-Spinnerbaits for Autumn
-Blade Choices and Retrieve Secrets
By Gord Pyzer
Selecting a spinnerbait with the right size, shape and color of blades is also key. Wide-cupped Colorado blades grab too much water, as do intermediate-width Indiana- and French-style blades, slowing down the speed at which you can wind in the lure. Instead, the spinnerbait must be equipped with thin willow leaf blades (below). They allow for a fast retrieve, and rotate in a much tighter arc to produce more flash.
When water conditions are clear and the sky is cloudless, VanDam favors a combination of silver- and gold-colored blades. When conditions are overcast, cloudy or raining, on the other hand, he opts for painted blades in hues matching the color of the baitfish. According to VanDam, painted blades provide the perfect silhouette. The skirts on his big-profile spinnerbaits, meanwhile, are generally blends of white, clear, chartreuse and blue that complement the color of his blades.
Finally, VanDam always tips his spinnerbait with a short, sharp, free-swinging 1/0 to 3/0 stinger hook, depending on the
size of the lure. This helps catch smallmouth that rocket up from the bottom and slap at the bait. On many days, he catches a quarter or more of his fish on the stinger.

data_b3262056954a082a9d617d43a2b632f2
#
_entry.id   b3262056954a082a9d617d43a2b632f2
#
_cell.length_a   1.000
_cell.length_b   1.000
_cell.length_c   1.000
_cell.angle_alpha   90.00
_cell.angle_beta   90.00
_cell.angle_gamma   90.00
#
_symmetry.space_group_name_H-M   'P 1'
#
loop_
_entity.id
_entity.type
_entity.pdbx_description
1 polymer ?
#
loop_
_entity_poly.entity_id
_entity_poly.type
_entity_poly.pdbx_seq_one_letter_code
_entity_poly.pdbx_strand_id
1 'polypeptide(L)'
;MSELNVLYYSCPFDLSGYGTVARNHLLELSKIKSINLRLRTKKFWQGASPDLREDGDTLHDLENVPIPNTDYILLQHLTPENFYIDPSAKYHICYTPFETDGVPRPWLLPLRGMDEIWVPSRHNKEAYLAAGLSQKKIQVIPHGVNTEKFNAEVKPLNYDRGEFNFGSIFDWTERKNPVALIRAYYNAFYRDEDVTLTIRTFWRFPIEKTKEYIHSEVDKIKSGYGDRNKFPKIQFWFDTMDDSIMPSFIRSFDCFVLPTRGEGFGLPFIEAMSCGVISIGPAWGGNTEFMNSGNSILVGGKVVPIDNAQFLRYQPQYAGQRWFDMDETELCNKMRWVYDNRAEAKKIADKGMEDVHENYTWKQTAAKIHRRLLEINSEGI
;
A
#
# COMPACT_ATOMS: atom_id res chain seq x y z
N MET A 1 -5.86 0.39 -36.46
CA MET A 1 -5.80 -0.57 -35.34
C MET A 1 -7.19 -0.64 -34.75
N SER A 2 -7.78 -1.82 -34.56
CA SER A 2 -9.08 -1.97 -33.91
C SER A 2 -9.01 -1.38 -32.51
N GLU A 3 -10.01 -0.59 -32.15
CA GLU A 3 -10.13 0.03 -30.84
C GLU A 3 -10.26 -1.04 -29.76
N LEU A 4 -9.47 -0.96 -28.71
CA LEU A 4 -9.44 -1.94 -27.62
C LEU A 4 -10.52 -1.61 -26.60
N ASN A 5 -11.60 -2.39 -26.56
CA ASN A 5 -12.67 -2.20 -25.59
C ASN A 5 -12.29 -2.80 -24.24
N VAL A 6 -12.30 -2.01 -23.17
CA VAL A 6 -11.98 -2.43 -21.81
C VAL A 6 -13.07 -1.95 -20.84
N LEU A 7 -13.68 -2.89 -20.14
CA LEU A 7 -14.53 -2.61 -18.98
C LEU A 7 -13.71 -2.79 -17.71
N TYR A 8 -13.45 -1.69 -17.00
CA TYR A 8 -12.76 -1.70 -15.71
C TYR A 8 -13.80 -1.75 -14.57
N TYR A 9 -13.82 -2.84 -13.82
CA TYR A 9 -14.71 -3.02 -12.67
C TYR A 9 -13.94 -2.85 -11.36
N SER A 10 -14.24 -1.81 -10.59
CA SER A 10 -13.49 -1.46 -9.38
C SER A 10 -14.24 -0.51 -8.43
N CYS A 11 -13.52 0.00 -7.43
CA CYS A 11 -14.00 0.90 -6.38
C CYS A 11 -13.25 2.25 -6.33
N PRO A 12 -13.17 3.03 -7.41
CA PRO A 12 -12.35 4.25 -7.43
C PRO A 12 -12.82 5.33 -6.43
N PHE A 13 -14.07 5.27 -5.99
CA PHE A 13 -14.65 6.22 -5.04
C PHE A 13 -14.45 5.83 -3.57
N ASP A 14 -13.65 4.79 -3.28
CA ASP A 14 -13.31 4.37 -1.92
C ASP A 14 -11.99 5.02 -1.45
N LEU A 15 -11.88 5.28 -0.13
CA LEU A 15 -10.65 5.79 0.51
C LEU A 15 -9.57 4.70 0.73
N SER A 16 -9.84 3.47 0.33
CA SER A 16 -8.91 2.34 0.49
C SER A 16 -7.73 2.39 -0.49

With light-line finesse tactics and ultra-realistic lures all the rage these days, it’s remarkable that this four-time Bassmaster Classic winner still reaches for a spinnerbait. In fact, there’s rarely a time in the fall—especially when the water’s at least moderately clear—that VanDam won’t fling a spinnerbait for toad smallies. And this raises the question: Why would savvy smallmouth go crackers over a lure that, at first glance, looks like nothing in nature? Understand that, and you’ll soon be catching plenty of big smallmouth bass, too.
There’s a lot more to this spinnerbait learning lesson from the master of masters, to read the rest of the story, please click on this link: http://www.outdoorcanada.ca/Revealed-Kevin-Van-Dams-secret-fall-smallmouth-technique/1